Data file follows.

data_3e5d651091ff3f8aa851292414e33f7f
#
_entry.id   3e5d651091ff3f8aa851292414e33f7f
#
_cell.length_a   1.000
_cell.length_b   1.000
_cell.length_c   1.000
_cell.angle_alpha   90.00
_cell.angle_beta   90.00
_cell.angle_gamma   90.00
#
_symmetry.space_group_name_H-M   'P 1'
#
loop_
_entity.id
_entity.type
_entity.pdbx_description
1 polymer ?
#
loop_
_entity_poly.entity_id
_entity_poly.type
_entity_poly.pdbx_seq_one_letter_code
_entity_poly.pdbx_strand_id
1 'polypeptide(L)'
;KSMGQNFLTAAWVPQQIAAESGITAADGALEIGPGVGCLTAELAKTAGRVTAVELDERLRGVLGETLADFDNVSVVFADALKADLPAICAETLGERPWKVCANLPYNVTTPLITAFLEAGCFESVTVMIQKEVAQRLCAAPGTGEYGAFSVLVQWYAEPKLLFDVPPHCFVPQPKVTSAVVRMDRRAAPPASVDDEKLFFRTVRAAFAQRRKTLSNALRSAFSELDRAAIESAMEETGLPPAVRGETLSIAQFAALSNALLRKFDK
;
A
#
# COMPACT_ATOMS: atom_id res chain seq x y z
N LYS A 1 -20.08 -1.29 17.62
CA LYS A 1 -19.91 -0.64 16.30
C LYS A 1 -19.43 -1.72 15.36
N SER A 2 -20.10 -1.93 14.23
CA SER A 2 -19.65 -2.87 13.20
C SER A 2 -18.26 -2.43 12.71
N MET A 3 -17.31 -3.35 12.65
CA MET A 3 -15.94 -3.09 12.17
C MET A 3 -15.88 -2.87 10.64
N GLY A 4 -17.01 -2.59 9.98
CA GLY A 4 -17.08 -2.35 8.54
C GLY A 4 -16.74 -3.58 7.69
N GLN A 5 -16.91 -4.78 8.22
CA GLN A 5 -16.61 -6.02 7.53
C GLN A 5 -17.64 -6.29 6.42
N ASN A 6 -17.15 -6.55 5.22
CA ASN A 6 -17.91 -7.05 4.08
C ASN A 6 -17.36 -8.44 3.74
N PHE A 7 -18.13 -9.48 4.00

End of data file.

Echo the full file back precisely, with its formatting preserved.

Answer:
data_3e5d651091ff3f8aa851292414e33f7f
#
_entry.id   3e5d651091ff3f8aa851292414e33f7f
#
_cell.length_a   1.000
_cell.length_b   1.000
_cell.length_c   1.000
_cell.angle_alpha   90.00
_cell.angle_beta   90.00
_cell.angle_gamma   90.00
#
_symmetry.space_group_name_H-M   'P 1'
#
loop_
_entity.id
_entity.type
_entity.pdbx_description
1 polymer ?
#
loop_
_entity_poly.entity_id
_entity_poly.type
_entity_poly.pdbx_seq_one_letter_code
_entity_poly.pdbx_strand_id
1 'polypeptide(L)'
;KSMGQNFLTAAWVPQQIAAESGITAADGALEIGPGVGCLTAELAKTAGRVTAVELDERLRGVLGETLADFDNVSVVFADALKADLPAICAETLGERPWKVCANLPYNVTTPLITAFLEAGCFESVTVMIQKEVAQRLCAAPGTGEYGAFSVLVQWYAEPKLLFDVPPHCFVPQPKVTSAVVRMDRRAAPPASVDDEKLFFRTVRAAFAQRRKTLSNALRSAFSELDRAAIESAMEETGLPPAVRGETLSIAQFAALSNALLRKFDK
;
A
#
# COMPACT_ATOMS: atom_id res chain seq x y z
N LYS A 1 -20.08 -1.29 17.62
CA LYS A 1 -19.91 -0.64 16.30
C LYS A 1 -19.43 -1.72 15.36
N SER A 2 -20.10 -1.93 14.23
CA SER A 2 -19.65 -2.87 13.20
C SER A 2 -18.26 -2.43 12.71
N MET A 3 -17.31 -3.35 12.65
CA MET A 3 -15.94 -3.09 12.17
C MET A 3 -15.88 -2.87 10.64
N GLY A 4 -17.01 -2.59 9.98
CA GLY A 4 -17.08 -2.35 8.54
C GLY A 4 -16.74 -3.58 7.69
N GLN A 5 -16.91 -4.78 8.22
CA GLN A 5 -16.61 -6.02 7.53
C GLN A 5 -17.64 -6.29 6.42
N ASN A 6 -17.15 -6.55 5.22
CA ASN A 6 -17.91 -7.05 4.08
C ASN A 6 -17.36 -8.44 3.74
N PHE A 7 -18.13 -9.48 4.00